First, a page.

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Tuesday, May 23, 2017

1863: Sunken Mules and Quick-Pig

An excerpt from Thirteenth Regiment of New Hampshire Volunteer Infantry in the War of the Rebellion, 1861-1865: A Diary Covering Three Years and a Day by S. Millett Thompson (Houghton, Mifflin and Company, 1888)


July 8(1863). Wed. Hot; heavy showers. Reg. marches at 6 a.m. to New Kent Court House and about six miles beyond. Distance twelve miles. Roads one mass of mud. Two wagons are mired in one place, cannot be extricated and are burned. The worst roads and worst mud we ever saw. As we march to-day over a bad corduroy road, old, rotten and strewn with army waste, a big darkey, leading a mule, gets off the road with his charge and into a deep slough. The darkey is rescued with a pole, but the mule goes down down, until his ears and sorry countenance are alone visible- a sudden struggle, a gulp or two, and a few bubbles are the last signs of the mule. The darkey's sole comment, given with a scared grin, was: "I, golly! Done gone forebber!" as he plainly saw how he himself might also have gone under, but for that pole and a few strong men. The Thirteenth are all placed on picket, tonight as rear-guard, and forage far and wide for something good to eat. 
During the first halt, near New Kent Court House, of scarcely half an hour and in a pouring rain, some of the men have a lunch of 'quick-pig.' They had caught him a mile or two back, had knocked him on the head and partly dressed him while they marched. Instantly upon halting the pig is cut into very thin slices and distributed, a fire is built- of dry wood found in some wood-shed by the way, rolled in a rubber blanket and lugged may be for a mile or more- the thin slices of meat are rolled in salt, put on a green stick, and broiled in the fire. When a dozen veteran soldiers start upon an affair of this kind, a halt of ten or fifteen minutes suffices to furnish them with a hearty meal.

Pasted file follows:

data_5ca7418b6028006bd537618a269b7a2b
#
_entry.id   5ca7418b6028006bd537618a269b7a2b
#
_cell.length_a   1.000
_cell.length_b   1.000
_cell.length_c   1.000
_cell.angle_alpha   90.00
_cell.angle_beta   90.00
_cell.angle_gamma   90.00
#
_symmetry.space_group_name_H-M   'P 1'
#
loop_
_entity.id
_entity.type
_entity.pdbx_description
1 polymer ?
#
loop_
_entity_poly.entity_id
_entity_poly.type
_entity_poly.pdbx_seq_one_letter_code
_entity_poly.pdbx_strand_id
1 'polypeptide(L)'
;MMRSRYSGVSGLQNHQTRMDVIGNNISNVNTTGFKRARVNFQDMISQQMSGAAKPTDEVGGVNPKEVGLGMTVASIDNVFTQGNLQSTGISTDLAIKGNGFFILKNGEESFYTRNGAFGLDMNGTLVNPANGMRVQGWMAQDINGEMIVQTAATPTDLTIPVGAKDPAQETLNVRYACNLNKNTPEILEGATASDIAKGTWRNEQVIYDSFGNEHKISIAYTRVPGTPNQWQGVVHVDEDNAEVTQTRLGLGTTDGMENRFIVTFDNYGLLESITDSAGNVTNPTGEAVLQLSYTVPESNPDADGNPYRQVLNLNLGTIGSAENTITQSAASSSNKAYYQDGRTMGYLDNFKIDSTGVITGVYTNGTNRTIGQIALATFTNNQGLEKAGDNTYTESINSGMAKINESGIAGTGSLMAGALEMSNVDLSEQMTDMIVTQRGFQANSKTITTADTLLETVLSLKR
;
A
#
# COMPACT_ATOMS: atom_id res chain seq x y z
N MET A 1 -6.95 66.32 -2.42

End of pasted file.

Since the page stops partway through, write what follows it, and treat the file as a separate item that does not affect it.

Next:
After this first halt, the 13th moves a little way to drier land near some buildings, and remains there for nearly two hours. Then marches about four hours to make six miles; the teams in the train, we are guarding, sticking fast in the mud at every few rods. We are marching to Hampton as a convoy to the wagon train. 



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